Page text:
by Ted Butler, via Silver Doctors:
After studying the silver market closely for more than three decades, I find it nearly unbelievable that its single most important price factor is widely unknown. Admittedly, the vast majority of the investment world has little interest in silver and that’s unlikely to change any time soon. But underappreciation has its merits in the investment world. After all, silver does have a history of climbing in price higher and faster than just about any other asset and a multitude of factors now point to another massive price move higher ahead.
The factors favoring a big move higher revolve around the incredibly small amount of physical silver available for investment as a result of most of the silver produced over the centuries having been used up in industrial applications. That, in combination with the fact that more investment buying power exists today than ever in the history brings to mind the words of the famous silver speculator, Bunker Hunt, “silver is an accident waiting to happen.” Granted, silver also has a history of plunging more than other commodities, but since prices have already declined by 70% from the peak of five years ago, the next big move will, undoubtedly, be up.
Still, even among those who follow silver closely, remarkably little is mentioned about the one factor that just about guarantees much higher silver prices ahead. That factor is that the US’s biggest and most important bank, JPMorgan Chase, has accumulated the largest privately owned stockpile of physical silver in world history over the past five years – 500 million ounces. Only the US Government owned more silver than JPMorgan, but that was nearly a century ago and came when silver was used in common coinage. The US Government once owned several billion ounces of silver, but today holds no silver, having completely eliminated its holdings.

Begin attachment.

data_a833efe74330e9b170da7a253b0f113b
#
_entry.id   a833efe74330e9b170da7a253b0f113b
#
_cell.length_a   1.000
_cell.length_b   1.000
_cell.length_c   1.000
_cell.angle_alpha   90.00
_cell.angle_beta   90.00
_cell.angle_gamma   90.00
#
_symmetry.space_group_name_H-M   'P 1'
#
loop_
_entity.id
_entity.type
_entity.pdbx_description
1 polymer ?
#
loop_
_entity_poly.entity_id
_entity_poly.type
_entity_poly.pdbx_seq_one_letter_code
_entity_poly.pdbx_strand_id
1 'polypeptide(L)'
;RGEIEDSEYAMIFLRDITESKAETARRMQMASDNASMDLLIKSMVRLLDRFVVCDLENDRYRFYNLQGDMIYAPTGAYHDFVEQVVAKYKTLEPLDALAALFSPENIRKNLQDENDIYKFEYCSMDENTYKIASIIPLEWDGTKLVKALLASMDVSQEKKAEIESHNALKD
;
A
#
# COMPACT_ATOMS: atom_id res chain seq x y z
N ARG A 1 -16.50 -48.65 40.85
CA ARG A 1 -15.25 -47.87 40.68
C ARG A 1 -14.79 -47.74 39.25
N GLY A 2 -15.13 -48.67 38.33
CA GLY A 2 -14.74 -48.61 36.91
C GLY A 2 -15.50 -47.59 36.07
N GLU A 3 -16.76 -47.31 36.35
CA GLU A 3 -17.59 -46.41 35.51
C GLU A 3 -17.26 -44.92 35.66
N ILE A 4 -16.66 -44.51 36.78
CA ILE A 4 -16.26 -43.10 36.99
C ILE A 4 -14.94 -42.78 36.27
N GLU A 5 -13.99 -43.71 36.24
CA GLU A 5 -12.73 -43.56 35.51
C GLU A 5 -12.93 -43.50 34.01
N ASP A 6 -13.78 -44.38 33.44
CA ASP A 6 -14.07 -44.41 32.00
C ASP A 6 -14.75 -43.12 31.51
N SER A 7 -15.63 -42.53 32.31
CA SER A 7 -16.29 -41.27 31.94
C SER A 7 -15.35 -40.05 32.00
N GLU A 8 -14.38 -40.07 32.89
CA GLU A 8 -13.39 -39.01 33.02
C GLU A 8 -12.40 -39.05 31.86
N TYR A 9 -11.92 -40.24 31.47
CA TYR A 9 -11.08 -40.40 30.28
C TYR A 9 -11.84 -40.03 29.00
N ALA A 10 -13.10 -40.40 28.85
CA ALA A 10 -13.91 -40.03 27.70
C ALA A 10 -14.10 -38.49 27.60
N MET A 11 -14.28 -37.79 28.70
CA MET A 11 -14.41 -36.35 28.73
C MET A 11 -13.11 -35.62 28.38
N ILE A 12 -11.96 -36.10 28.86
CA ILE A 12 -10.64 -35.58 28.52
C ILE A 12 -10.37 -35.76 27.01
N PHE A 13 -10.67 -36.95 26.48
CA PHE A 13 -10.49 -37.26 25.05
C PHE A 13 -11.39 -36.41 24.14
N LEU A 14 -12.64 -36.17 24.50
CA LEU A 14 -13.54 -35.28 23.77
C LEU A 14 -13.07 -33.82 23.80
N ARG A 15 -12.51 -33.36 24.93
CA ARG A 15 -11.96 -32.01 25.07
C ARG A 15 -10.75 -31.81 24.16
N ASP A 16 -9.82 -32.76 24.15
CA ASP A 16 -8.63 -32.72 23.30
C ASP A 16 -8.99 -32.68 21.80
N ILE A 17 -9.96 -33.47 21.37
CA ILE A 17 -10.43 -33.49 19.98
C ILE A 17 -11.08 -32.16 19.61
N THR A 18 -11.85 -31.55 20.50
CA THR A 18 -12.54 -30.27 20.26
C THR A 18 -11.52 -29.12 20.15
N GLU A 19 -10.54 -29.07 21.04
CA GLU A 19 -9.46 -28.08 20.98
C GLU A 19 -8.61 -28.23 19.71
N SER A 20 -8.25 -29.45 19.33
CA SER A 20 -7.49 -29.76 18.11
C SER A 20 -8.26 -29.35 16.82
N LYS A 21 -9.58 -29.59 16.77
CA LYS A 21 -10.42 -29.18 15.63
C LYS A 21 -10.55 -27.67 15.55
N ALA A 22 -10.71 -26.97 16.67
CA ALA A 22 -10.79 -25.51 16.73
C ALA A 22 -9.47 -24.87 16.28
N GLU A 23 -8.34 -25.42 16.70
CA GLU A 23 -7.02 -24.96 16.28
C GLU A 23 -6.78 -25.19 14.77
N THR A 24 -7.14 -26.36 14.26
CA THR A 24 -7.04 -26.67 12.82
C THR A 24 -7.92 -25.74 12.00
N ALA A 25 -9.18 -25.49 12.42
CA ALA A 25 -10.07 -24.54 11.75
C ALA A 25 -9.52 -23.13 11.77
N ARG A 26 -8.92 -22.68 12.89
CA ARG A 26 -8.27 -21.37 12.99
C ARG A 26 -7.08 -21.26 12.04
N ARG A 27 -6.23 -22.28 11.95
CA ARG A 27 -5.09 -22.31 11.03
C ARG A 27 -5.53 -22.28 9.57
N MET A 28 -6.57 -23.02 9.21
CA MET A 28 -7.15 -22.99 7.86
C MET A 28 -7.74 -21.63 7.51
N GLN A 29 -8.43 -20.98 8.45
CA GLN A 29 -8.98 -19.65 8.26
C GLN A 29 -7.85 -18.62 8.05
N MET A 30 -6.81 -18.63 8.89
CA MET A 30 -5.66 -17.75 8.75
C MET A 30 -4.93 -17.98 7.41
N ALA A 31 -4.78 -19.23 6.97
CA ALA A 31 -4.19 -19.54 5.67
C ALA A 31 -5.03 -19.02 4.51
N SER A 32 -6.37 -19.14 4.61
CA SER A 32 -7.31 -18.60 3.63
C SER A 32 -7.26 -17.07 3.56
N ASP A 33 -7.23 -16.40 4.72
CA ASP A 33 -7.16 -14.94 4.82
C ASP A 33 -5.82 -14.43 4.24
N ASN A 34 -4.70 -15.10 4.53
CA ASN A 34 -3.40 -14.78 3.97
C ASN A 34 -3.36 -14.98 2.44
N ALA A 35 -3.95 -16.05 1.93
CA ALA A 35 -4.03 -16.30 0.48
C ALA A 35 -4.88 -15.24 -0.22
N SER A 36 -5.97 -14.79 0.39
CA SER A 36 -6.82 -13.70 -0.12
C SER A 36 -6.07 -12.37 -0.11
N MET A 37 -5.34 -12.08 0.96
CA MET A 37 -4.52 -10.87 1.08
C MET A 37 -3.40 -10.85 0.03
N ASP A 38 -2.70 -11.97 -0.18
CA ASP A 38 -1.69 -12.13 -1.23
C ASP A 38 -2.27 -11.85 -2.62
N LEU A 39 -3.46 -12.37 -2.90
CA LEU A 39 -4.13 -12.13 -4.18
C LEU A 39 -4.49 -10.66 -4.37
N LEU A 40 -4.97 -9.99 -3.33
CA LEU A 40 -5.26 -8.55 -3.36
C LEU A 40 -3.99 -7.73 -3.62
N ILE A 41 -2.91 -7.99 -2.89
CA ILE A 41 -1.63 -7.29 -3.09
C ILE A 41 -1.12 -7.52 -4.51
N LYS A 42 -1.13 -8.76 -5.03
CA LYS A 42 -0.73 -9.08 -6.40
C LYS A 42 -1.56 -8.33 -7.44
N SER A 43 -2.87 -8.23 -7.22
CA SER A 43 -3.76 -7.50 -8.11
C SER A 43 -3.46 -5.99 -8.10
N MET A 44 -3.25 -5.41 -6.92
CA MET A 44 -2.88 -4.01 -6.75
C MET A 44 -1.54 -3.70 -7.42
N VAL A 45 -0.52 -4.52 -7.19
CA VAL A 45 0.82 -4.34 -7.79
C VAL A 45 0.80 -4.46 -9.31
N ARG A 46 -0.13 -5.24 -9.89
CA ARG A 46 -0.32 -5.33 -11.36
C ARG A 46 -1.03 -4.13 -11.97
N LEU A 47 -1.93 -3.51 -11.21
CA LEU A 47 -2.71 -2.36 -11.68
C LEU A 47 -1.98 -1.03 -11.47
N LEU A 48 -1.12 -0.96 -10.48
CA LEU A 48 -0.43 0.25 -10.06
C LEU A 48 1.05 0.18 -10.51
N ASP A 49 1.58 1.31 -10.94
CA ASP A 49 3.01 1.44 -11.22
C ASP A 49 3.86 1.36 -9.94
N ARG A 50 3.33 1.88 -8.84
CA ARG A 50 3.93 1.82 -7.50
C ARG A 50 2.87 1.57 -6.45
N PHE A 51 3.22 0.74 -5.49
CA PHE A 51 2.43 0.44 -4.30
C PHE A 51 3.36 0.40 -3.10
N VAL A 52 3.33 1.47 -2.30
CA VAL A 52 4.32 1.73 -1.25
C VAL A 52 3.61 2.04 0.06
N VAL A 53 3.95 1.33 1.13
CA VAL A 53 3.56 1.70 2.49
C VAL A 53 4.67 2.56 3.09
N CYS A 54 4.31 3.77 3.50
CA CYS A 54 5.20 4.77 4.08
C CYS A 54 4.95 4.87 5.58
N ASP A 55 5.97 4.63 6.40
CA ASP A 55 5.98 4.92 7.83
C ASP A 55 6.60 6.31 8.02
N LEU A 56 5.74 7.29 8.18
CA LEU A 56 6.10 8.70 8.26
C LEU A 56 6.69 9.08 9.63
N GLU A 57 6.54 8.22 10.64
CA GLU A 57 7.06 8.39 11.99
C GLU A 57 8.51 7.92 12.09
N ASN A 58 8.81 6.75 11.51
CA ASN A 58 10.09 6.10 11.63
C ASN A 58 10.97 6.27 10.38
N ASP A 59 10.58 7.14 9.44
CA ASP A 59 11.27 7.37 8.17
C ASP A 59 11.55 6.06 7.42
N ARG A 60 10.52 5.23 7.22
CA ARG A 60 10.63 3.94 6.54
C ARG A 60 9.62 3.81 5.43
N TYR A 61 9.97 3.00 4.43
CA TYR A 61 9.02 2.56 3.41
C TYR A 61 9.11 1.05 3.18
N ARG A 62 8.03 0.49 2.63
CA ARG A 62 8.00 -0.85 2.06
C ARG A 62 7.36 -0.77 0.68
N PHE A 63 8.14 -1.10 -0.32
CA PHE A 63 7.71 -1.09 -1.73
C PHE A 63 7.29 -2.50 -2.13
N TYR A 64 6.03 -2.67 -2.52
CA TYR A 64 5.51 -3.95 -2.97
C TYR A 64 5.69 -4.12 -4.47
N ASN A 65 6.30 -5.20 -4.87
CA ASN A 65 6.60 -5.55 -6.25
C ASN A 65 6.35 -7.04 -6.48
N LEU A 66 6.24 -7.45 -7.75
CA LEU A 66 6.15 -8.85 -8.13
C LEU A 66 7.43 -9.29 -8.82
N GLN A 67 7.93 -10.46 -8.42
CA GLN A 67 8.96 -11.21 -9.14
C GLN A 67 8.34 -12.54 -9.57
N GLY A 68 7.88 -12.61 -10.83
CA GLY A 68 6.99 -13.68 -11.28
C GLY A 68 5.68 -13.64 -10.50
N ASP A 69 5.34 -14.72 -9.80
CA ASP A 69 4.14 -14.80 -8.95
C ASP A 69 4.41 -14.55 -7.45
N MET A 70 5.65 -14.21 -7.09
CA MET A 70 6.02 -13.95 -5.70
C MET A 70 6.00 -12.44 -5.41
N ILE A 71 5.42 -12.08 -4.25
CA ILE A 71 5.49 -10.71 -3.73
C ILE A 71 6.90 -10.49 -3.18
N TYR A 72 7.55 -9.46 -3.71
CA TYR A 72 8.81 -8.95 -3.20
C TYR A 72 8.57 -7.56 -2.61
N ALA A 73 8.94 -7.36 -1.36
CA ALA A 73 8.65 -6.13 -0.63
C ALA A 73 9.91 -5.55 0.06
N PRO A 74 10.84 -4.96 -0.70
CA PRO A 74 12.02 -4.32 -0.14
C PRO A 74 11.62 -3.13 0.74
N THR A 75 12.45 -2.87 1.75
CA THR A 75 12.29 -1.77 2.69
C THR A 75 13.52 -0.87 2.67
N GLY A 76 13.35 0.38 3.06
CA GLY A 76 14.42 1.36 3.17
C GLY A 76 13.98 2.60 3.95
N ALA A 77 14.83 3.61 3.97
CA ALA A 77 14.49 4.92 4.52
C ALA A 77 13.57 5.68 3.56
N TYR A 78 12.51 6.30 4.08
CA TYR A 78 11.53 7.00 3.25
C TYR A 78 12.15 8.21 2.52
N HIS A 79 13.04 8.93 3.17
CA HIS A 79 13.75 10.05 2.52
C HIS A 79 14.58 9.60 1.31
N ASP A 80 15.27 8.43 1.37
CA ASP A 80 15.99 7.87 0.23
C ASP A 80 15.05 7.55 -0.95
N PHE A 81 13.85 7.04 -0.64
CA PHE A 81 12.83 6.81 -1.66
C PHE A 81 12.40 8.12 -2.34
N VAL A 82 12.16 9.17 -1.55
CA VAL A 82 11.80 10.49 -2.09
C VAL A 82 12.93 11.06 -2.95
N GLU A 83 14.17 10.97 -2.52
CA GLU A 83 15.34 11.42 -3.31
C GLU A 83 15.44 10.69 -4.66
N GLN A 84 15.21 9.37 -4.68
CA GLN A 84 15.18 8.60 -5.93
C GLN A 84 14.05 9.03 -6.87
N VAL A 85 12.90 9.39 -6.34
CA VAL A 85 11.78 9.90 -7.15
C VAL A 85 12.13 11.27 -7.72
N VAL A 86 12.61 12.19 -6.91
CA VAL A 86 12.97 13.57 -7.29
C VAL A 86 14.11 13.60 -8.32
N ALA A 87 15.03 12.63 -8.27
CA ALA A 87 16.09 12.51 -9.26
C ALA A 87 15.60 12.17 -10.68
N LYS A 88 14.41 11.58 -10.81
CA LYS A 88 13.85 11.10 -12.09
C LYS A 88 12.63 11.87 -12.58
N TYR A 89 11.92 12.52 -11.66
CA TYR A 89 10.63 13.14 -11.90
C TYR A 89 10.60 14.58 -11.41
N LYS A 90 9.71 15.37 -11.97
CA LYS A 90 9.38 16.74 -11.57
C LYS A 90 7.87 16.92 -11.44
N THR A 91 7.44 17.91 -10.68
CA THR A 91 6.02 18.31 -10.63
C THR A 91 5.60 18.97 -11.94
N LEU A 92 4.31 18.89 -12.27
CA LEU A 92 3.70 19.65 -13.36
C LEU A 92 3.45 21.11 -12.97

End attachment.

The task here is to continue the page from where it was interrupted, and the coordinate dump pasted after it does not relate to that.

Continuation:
Further, the US Government never held silver with the intent of seeking a profit. In contrast, the only reason JPMorgan has acquired half a billion ounces of actual silver is for the express purpose of making as much of a profit as possible. By simple logic, JPMorgan will make the largest possible profit on its silver holdings only if the price of silver climbs to the highest levels possible. Simple reasoning also dictates that those holding silver, along with JPMorgan, will profit immensely when the bank does what it can to insure the highest possible price for silver. I’ll get into what JPMorgan must do to insure the highest possible price for silver in a moment, but first let me establish that the bank has acquired 500 million ounces of metal.
Most people think of banks as being involved in mortgages and checking accounts and are surprised at first at the thought that JPMorgan even deals in commodities, like silver. But the truth is that for many years, JPMorgan has been the largest US bank dealing in Over the Counter (OTC) commodity derivatives contracts in gold and silver. Even though JPMorgan always dealt big in commodities, its path to accumulating half a billion ounces of actual silver took a very specific and traceable route.
In addition to being the largest dealer in OTC precious metals derivatives contracts, JPMorgan was suddenly thrust into the role of being the largest dealer in gold and silver on the COMEX, as a result of being asked (by the US Treasury and Federal Reserve) to take over the failing investment banking firm Bear Stearns in March 2008. Few knew at the time that Bear Stearns was the largest short seller in COMEX gold and silver and its takeover by JPMorgan resulted in JPM being thrust into the role of it being the biggest short seller.